“But I’m not the youngest actor among the sister roles,” said March, who is 20. “Amy is the most vivacious sister, but she loves her family. She and Jo fight a lot. Both are headstrong characters.”

Amy goes to Europe with Aunt March, who is played by Alyssa Mullins, and comes home engaged to Laurie, who was previously expected to marry Jo.

“I love her spunk,” said Troxell. “She is innocent but just as annoyed by life as her sisters, especially when she’s told she’s not old enough to go to the ball. Anyone who has or is a younger sibling will relate to this role. We say really mean things to each other despite loving each other.”

Professor Bhaer, portrayed by Luke Schoellkop, is the professor in the opening act who is listening to and advising Jo.

He said he enjoys the musical aspects of the show, which in his case is often about the evolving relationship between his character and Jo. An early solo expresses his frustration about their relationship, but hints of wanting more.

“At the end, he proposes to Jo,” said Schoellkopf. “He’s also the first one to critique Jo’s writing, and is part of the impetus for her to improve her writing.”

One of his favorite songs is called “Small Umbrella in the Rain,” which is not really about umbrella size or rainy days.

“It’s a love song to Jo,” said Schoellkopf. “The introverted professor uses metaphors to confess his love for Jo and also to relate to her as a writer. It’s such a beautiful gesture of his love.”

One of his biggest challenges is playing someone who is twice his real age.

“Jo tells him he looks 50,” Schoellkopf, who is 18, said. “Another challenge has been learning a German accent, both speaking and singing.”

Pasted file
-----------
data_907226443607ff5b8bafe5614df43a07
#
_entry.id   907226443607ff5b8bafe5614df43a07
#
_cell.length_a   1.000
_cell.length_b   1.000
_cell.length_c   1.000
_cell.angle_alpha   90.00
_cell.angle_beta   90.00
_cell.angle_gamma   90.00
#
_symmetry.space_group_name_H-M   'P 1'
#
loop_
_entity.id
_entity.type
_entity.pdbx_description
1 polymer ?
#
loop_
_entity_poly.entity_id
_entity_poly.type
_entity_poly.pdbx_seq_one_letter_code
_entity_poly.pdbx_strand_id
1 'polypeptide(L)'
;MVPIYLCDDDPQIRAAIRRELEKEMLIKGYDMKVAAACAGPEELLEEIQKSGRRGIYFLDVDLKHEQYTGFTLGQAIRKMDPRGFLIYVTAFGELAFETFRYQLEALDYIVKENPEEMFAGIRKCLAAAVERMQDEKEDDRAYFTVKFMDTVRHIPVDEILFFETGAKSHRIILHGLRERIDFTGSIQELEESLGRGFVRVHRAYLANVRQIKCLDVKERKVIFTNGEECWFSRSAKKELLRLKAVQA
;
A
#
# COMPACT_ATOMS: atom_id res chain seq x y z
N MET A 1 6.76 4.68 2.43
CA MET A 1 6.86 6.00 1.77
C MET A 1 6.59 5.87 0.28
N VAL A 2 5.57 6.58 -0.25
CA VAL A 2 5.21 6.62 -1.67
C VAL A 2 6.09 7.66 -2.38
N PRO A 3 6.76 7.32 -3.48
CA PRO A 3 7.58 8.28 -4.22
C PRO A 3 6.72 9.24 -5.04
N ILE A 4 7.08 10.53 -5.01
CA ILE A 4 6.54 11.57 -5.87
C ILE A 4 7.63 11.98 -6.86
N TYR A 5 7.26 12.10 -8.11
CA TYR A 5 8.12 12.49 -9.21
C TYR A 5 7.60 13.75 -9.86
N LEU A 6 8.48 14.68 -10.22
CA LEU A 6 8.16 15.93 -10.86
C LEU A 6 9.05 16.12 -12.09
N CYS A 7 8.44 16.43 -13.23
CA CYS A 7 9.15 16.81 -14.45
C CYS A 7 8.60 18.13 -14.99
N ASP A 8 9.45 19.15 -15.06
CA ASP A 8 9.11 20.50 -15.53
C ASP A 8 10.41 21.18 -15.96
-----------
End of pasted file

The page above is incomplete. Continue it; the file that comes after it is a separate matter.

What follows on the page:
Avalai Swinehart, 15, plays the role of Beth. Like the character, Swinehart plays piano. Her theater experience until now has been with Theater Academy of Delmarva, which performs at the Marva Theater in Pocomoke, where Swinehart lives.

This is a very different role for her, but also a familiar story.

“’Little Women’ is one of my favorite books,” Swinehart said. She is currently reading “Jo’s Boys,” the last in a series of four books written by Louisa May Alcott, all of them about herself and her family.

“Beth is such a sweet character,” she said. “And I just love singing with a live orchestra.”

Mullins circles back to the themes of home, family and society’s norms.

“Will Jo follow her dreams or submit to society’s expectations?” he said. “Jo’s journeys to and from home force her to confront that struggle. Can she do both? This production answers that question. If you’ve read the novel, you know the answer. If not, you will have to wait until the final score.”